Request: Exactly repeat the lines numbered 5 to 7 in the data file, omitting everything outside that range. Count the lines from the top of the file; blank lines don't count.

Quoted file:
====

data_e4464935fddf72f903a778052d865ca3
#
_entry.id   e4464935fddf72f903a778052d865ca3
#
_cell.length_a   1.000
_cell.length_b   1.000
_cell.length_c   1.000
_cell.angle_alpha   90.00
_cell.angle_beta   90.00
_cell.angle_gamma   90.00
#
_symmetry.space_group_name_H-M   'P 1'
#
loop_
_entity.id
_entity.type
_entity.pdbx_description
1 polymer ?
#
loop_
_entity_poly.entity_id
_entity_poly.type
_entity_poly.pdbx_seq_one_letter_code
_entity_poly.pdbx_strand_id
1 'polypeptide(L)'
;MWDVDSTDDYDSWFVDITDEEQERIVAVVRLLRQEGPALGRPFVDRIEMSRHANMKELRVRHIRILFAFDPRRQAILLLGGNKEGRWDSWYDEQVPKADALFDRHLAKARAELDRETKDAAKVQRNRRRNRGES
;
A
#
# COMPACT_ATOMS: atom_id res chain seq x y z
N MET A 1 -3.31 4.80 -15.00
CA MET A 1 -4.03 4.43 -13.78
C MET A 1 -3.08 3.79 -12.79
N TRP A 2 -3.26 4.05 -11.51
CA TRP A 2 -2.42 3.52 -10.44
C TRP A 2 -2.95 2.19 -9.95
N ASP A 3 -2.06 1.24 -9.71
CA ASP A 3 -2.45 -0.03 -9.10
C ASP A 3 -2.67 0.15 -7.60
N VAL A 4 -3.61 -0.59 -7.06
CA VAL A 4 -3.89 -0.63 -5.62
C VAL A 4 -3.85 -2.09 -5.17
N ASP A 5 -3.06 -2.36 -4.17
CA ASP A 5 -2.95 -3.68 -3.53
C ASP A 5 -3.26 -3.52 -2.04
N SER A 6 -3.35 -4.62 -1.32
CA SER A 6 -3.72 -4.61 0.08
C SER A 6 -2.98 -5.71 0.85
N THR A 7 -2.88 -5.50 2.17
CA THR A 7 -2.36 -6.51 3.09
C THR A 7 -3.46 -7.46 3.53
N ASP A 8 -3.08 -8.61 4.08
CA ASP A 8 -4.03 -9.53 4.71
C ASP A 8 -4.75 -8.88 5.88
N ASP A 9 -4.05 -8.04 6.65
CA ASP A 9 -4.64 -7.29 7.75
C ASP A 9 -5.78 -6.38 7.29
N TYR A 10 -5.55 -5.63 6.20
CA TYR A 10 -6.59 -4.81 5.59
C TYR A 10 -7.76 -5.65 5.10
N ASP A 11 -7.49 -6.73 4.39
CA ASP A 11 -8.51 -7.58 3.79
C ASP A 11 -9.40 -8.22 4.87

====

_cell.length_a   1.000
_cell.length_b   1.000
_cell.length_c   1.000